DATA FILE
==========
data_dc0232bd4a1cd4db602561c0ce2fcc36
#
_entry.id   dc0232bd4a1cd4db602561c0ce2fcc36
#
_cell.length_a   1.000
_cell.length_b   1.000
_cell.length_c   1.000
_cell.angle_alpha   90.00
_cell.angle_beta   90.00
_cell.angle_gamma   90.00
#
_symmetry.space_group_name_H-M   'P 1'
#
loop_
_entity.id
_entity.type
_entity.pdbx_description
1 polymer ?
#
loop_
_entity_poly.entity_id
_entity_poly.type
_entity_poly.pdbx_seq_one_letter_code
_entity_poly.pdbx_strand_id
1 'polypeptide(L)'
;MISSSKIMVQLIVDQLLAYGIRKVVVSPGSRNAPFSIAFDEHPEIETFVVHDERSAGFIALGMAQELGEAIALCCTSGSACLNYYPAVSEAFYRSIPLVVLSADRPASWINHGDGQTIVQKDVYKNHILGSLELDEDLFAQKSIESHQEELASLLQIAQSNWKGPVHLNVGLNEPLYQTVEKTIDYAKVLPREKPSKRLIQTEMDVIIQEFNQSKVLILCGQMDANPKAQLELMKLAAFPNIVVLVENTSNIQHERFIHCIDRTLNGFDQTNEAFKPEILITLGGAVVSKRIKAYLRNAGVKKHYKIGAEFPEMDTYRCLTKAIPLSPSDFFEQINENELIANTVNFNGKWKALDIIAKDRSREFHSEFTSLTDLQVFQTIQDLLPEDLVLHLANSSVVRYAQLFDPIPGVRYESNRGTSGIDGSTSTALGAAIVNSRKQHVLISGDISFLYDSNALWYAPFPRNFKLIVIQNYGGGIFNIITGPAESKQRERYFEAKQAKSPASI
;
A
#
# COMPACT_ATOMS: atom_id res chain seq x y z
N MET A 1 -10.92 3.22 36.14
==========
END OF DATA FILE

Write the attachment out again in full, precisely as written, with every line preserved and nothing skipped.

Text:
data_dc0232bd4a1cd4db602561c0ce2fcc36
#
_entry.id   dc0232bd4a1cd4db602561c0ce2fcc36
#
_cell.length_a   1.000
_cell.length_b   1.000
_cell.length_c   1.000
_cell.angle_alpha   90.00
_cell.angle_beta   90.00
_cell.angle_gamma   90.00
#
_symmetry.space_group_name_H-M   'P 1'
#
loop_
_entity.id
_entity.type
_entity.pdbx_description
1 polymer ?
#
loop_
_entity_poly.entity_id
_entity_poly.type
_entity_poly.pdbx_seq_one_letter_code
_entity_poly.pdbx_strand_id
1 'polypeptide(L)'
;MISSSKIMVQLIVDQLLAYGIRKVVVSPGSRNAPFSIAFDEHPEIETFVVHDERSAGFIALGMAQELGEAIALCCTSGSACLNYYPAVSEAFYRSIPLVVLSADRPASWINHGDGQTIVQKDVYKNHILGSLELDEDLFAQKSIESHQEELASLLQIAQSNWKGPVHLNVGLNEPLYQTVEKTIDYAKVLPREKPSKRLIQTEMDVIIQEFNQSKVLILCGQMDANPKAQLELMKLAAFPNIVVLVENTSNIQHERFIHCIDRTLNGFDQTNEAFKPEILITLGGAVVSKRIKAYLRNAGVKKHYKIGAEFPEMDTYRCLTKAIPLSPSDFFEQINENELIANTVNFNGKWKALDIIAKDRSREFHSEFTSLTDLQVFQTIQDLLPEDLVLHLANSSVVRYAQLFDPIPGVRYESNRGTSGIDGSTSTALGAAIVNSRKQHVLISGDISFLYDSNALWYAPFPRNFKLIVIQNYGGGIFNIITGPAESKQRERYFEAKQAKSPASI
;
A
#
# COMPACT_ATOMS: atom_id res chain seq x y z
N MET A 1 -10.92 3.22 36.14